The Demolished Man is sometimes called the first cyberpunk novel, and it took me ages to figure out why. There's one computer in this story and it doesn't even have a screen. The characters feed data in using punchcards.
But that's not where the cyberpunk comes from. The Demolished Man features a society of telepaths, known as Espers, and Bester has clearly given a lot of thought to how telepathic communication might work – and pretty much predicted how conversation works on the internet! P
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Lit Bug
Aug 28, 2013 rated it liked it
3.5 Stars

This book manages to both impress and fail to impress, on account of its strong plot and weak narration.

The conception is realistic, exciting, and has enough elements of SF - that of a world teeming with graded Espers or mind-readers who police the world that has now expanded to settle on various planets, and catch the criminal before he can even properly lay on the plan.

In 2301, Ben Reich, owner of Monarch corporation, decides, in murderous passion, to murde
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Terry
Oct 17, 2011 rated it liked it  ·  review of another edition
Shelves: sci-fi
An enjoyable story that combines a murder mystery with SF. I liked it, but was a bit let down after the awesomeness that was _The Stars My Destination_. Once again Bester introduces an sfnal change to the world and logically posits some of the possible changes that would result in society: in this case it is psychic ability.

The most obvious impact that Bester examines is the way in which crime and policing will be affected by the fact that a fairly large segment of the population can
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Jlawrence
A pulpy energy drives this science-fiction noir through writing that is sometimes clunky, sometimes excellent (check out Jenny Colvin's review for a quote of the great passage that describes an exploded ceramics plant), a future setting with ESP-endowed "peepers" investigating the first murder in many years, and interesting if too broadly-characterized characters. This future has some inevitable dated elements mixed with some quite interesting details, and there's a whole Freudian subtext that's kinda ...more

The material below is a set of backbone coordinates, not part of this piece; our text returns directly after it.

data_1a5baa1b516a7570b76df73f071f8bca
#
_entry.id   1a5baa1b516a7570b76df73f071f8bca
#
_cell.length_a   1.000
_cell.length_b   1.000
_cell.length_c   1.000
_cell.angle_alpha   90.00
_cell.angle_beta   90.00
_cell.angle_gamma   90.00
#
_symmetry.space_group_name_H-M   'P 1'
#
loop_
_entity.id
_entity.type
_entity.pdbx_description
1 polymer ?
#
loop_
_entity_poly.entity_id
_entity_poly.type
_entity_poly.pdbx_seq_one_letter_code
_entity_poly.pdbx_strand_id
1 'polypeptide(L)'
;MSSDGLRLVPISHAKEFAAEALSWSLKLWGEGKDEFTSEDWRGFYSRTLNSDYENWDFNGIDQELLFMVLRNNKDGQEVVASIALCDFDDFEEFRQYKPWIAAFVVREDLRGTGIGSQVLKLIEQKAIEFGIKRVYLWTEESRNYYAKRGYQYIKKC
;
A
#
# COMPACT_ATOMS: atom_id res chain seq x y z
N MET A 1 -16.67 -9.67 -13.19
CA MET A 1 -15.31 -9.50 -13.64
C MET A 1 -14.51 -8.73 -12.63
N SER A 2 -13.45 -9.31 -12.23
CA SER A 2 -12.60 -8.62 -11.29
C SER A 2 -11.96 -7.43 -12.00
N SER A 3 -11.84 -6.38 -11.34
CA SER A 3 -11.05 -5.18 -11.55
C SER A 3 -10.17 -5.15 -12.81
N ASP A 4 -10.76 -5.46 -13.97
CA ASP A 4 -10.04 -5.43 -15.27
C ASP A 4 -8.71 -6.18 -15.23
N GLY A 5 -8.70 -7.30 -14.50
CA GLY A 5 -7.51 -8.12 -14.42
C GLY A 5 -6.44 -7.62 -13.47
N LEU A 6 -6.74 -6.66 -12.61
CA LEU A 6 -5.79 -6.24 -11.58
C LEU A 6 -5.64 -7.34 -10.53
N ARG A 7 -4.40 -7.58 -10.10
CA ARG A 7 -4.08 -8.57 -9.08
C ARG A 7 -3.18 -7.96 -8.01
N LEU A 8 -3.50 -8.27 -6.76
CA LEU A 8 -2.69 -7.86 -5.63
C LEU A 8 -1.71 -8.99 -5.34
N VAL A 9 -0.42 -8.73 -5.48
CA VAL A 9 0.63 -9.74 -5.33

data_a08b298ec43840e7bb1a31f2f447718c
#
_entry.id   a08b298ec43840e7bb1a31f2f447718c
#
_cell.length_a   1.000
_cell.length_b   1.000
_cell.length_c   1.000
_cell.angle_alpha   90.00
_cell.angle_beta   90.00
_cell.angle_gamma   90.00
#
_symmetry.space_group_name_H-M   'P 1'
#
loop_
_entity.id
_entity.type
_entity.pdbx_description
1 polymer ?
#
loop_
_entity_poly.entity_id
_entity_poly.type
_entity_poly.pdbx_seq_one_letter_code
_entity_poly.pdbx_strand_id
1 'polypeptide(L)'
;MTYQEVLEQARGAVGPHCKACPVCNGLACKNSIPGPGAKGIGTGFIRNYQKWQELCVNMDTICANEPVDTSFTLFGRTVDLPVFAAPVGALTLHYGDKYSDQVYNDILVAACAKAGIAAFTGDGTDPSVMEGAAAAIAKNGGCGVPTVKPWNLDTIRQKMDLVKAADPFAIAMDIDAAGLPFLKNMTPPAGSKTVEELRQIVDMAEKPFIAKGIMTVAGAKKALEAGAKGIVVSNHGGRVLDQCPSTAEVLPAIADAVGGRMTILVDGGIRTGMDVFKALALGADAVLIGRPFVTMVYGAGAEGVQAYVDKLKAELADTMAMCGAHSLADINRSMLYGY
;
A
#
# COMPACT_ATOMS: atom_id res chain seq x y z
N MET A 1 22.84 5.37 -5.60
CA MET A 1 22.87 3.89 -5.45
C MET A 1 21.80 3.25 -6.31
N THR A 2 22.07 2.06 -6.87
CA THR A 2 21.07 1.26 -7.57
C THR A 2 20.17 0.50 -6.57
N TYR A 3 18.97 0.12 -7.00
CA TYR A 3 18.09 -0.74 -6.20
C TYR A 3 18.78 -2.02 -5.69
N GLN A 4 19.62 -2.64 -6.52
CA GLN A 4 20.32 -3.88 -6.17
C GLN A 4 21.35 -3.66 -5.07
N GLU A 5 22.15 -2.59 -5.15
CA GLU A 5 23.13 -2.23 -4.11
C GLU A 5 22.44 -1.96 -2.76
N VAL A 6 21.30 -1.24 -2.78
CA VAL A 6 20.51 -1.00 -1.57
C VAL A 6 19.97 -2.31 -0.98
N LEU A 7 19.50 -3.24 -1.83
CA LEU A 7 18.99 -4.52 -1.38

Lizzie
This is a 2.5 for me and I'm hovering on which way to round it. What will I decide??

See, this book has rubbed off on me! At many turns, this book sounds overwhelmingly cheesy. I can see why these roots of sci-fi are so interesting to people, because they're such a product of their period as well as reaching for something forward -- thus, it's weirdly bold and corny at the same time. This book is focused on its characters, which is a very good way to write. (This was a present from Evan, who poi
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Stephen
4.5 stars. One the first (if not the first) true SF psychological thrillers. A superb read that ranks up there with another classic Bester novel, The Stars My Destination. A true science fiction classic that lives up to the name. Highly recommended.

Winner: Hugo Award for Best Science Fiction Novel (1953)
Rob
Executive Summary: Part sci-fi, part detective novel, part thriller. I was a bit surprised I enjoyed this one so much.

Full Review
When this book was announced as the September Sword & Laser pick, my initial reaction was: "never heard of it".

The premise sounded interesting, and all of my friends who read it prior had given it a 5. Good sign. But it's 60 years old. It was in fact the first book to win the Hugo 60 years ago this year.

I don't read a lot of classics. I've found mo/>
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Nate D
Sep 30, 2012 rated it it was ok  ·  review of another edition
Recommends it for: billionaire murderers to-be
Recommended to Nate D by: $2 vintage sci-fi
Shelves: read-in-2012, sci-fi
What was up with the 50s? Not only are nearly all the female characters lovely, inneffectual young ladies being cast aside by by powerful older men but the ont exception is a powerful older man falling in love with a literally infantalized expression of various Freud-based concepts. Which leads me to Jake's comment on the general embarrassing proliferation of particularly dated Freudisms. And then, it seems for a while that our protagonist is, seriously, a dashing billionaire with the sheer rebellious ...more